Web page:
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Senate Requests Return of $729.4M in Overpaid EHR Incentives

The Senate requested CMS recover $729.4 million in inappropriate EHR incentive payments based on recent OIG findings.

EHR Incentive Payments

Source: Thinkstock

By Kate Monica

- Members of the Senate recently issued a letter to CMS Administrator Seema Verma requesting that the federal agency recover approximately $729.4 million in overpaid EHR incentive payments.

Senator Orrin Hatch (R-UT) and Senator Charles Grassley (R-IA) co-authored the letter as Chairman of the Committee on Finance and Chairman of the Committee on the Judiciary, respectively.

The large sum of inappropriate payments was totaled by the Office of Inspector General (OIG) in its report last month investigating whether CMS was sufficiently overseeing the Medicare EHR Incentive Program and making EHR incentive payments according to federal requirements.

In its report, OIG determined the following: 

  • Out of the 100 EPs sampled for this report, the OIG identified 14 EPs with payments totaling $291,222 who had not demonstrated meaningful use through sufficient attestation support, appropriate repo1ted meaningful use periods, or sufficient use of certified EHR technology.
  • On the basis of the OIG's sample results, they calculated that from May 2011 through June 2014 CMS paid over $729,424,395 in inappropriate EHR incentive payments.
  • The OIG also repo1ted that CMS made inappropriate EHR incentive payments to EPs who switched between the Medicare and Medicaid programs. As a result, the OIG calculated that CMS paid over $2,344,680 to 471 EPs for the wrong payment year.

As a result of its investigation, OIG provided CMS with six recommendations to resolve the listed issues. CMS concurred with four of these recommendations but only partially concurred with two of them.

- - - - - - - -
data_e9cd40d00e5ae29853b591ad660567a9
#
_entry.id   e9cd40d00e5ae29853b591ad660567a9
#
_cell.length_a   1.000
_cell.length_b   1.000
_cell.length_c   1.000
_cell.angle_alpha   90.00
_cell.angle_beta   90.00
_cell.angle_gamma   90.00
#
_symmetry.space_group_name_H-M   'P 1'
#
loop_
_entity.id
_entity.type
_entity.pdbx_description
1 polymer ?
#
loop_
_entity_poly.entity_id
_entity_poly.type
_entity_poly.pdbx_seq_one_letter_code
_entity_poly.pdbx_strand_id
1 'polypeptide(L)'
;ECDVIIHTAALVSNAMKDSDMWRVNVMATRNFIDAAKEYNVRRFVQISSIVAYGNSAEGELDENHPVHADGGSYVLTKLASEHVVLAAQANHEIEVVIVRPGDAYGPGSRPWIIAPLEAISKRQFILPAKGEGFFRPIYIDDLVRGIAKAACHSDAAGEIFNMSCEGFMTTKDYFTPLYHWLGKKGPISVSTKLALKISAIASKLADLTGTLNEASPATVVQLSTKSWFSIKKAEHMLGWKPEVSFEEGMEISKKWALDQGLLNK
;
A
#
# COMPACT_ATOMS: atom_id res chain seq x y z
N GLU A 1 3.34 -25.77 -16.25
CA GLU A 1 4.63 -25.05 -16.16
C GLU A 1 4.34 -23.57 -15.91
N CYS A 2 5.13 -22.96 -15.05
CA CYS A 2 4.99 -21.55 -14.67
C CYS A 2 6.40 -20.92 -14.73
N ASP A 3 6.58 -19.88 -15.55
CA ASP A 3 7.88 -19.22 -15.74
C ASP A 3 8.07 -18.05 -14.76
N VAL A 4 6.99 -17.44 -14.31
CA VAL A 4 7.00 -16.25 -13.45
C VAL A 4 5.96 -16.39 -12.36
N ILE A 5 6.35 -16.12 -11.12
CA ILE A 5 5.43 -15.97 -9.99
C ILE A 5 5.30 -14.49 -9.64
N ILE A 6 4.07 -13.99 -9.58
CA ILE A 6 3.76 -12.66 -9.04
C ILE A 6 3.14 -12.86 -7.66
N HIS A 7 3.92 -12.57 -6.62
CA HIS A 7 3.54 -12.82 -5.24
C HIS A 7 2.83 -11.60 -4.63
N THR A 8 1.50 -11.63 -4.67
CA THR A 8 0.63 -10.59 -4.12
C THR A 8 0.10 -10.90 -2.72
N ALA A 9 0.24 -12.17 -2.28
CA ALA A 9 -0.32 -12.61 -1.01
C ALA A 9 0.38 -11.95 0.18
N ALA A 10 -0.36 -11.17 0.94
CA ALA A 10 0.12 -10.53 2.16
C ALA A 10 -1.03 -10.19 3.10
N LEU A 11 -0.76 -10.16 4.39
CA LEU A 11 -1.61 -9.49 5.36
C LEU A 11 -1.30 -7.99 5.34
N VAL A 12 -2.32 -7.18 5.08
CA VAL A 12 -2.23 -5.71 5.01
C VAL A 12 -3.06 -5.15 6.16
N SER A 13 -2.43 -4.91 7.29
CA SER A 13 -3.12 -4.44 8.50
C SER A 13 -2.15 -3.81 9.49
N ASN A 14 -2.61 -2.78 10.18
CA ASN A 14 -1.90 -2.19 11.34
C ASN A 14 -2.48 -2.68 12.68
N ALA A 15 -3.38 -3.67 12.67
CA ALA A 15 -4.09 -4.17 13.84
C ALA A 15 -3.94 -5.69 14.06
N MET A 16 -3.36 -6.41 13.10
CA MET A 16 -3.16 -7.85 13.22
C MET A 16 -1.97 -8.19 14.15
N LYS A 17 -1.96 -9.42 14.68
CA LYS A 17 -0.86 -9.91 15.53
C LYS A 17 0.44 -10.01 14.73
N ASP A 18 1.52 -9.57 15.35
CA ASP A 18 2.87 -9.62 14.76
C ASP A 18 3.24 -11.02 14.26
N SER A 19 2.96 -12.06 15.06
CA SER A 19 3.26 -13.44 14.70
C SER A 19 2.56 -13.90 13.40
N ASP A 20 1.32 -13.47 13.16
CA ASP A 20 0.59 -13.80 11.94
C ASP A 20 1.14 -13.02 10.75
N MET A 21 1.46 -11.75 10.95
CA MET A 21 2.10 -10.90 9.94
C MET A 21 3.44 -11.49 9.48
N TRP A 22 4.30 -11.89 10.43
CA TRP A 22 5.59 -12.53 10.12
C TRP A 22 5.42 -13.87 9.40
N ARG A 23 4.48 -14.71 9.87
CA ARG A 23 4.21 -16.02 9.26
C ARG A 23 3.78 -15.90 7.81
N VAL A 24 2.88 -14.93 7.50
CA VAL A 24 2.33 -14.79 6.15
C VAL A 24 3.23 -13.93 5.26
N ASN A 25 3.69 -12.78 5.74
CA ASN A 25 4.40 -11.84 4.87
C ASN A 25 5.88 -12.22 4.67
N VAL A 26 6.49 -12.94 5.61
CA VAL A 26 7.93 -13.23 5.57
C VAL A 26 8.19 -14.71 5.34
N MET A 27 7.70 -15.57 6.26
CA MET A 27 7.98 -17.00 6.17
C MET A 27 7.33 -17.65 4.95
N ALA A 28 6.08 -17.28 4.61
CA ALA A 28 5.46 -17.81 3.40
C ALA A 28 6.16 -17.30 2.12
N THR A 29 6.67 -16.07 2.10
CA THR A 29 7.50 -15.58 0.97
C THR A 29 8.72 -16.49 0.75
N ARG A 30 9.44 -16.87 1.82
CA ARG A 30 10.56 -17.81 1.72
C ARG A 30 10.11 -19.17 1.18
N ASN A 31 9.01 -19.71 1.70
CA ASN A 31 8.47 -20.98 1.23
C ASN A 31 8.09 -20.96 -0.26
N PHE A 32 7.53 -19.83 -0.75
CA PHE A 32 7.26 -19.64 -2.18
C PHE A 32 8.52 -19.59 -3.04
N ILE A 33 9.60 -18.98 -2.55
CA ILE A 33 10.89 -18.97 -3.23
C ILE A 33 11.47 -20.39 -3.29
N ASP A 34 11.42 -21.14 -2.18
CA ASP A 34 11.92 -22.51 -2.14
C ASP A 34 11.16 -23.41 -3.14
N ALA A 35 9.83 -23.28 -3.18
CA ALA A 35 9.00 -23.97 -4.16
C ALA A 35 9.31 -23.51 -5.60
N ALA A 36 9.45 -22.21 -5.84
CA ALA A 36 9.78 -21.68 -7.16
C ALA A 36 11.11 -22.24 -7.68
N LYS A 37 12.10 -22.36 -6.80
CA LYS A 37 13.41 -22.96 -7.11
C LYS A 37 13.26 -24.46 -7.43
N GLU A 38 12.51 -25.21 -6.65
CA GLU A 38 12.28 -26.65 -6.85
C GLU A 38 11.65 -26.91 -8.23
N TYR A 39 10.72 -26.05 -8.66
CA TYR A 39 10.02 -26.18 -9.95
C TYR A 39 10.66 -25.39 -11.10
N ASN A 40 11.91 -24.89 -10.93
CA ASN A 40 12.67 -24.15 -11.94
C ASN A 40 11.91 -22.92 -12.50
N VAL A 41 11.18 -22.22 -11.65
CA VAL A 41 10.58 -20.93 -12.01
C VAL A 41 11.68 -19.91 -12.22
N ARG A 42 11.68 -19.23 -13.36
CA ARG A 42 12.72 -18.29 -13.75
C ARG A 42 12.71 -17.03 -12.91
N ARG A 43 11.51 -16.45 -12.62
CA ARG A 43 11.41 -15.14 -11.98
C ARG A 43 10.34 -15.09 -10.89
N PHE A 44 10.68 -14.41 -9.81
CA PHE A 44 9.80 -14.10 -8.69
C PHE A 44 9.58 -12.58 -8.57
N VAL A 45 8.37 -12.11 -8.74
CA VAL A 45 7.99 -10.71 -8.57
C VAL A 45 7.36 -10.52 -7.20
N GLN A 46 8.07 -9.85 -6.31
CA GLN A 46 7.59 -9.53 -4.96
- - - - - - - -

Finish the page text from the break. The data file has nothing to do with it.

“Most notably, CMS did not commit to recover the estimated $729,424,395 in inappropriate payments,” wrote undersigned Senators.

CMS stated it has implemented targeted risk-based audits to strengthen the integrity of the EHR incentive program and will continue to improve its processes throughout 2017. To the contrary, OIG stated these audits are insufficient in tracking and mitigating the kinds of errors outlined in its report.

The Senate requested CMS address whether recovering the money lost through these payments is possible.

Additionally, Congress seeks answers to the following questions regarding the status of these erroneous funds to eligible providers (EPs): 

  • Please provide an update on how much of the $291,222 made to the 14 EPs sampled for the OIG’s report have been recovered
  • Given the estimated $729,424,395 in inappropriate incentive payments, why has CMS not made greater attempts to recover these funds?
  • Has CMS attempted to review a random sample of EP’s self-attestation documentation to identify inappropriate payments that may have been made after the audit period?
  • Provide an update on how much of the $2,344,689 in overpayments made to EPs who switched between Medicare and Medicaid have been recovered
  • Describe how targeted risk-based audits will work to recover inappropriate payments already made and prevent inappropriate payments made in the future, including in the context of the Medicare Merit-based Incentive Payment System that pertains to EPs beginning in 2017.  

Senator Hatch and Senator Grassley requested CMS provide a response to the letter by July 31, 2017.

While CMS did not concur with OIG’s recommendation to recover all $729.4 in inappropriate payments, the federal agency did agree to educate EPs on proper documentation requirements and recover certain payments deemed inappropriate in the report.

Additionally, CMS concurred with OIG’s recommendation to employ edits within the National Level Repository (NRL) system to ensure EPs who switch programs during a payment year receive payment in only one EHR incentive program to mitigate similar problems with overpayments in the future.



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